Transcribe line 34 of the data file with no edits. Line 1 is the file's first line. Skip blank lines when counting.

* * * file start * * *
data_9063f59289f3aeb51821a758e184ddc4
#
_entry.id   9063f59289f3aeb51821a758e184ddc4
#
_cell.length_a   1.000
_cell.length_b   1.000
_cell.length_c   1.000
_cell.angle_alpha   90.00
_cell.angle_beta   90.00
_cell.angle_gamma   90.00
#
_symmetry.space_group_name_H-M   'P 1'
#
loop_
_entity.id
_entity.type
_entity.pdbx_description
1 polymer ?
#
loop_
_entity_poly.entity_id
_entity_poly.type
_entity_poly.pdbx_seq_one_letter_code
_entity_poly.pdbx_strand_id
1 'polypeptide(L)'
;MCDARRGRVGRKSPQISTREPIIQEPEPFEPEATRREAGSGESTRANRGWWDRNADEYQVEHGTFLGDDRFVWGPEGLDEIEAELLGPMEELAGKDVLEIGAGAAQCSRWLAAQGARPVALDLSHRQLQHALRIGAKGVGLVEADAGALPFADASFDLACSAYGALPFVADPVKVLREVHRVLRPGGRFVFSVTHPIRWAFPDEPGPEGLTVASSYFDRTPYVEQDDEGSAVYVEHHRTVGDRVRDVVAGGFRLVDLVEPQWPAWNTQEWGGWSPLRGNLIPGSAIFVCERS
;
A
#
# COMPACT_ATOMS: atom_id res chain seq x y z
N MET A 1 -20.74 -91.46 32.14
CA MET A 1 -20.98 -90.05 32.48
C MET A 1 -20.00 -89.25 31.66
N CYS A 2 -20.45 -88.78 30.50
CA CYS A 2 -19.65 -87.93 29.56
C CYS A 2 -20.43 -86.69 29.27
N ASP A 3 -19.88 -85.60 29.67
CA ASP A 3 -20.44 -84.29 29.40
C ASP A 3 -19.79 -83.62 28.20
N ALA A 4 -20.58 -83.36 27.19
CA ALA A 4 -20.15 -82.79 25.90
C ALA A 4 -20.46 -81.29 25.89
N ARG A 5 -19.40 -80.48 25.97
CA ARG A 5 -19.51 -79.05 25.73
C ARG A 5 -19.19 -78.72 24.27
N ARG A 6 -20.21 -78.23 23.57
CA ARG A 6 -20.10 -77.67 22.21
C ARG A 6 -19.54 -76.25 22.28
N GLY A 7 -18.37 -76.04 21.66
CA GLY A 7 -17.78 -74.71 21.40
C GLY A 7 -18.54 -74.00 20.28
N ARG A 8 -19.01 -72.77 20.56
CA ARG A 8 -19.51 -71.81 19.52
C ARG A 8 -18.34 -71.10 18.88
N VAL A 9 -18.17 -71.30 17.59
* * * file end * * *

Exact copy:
N CYS A 2 -20.45 -88.78 30.50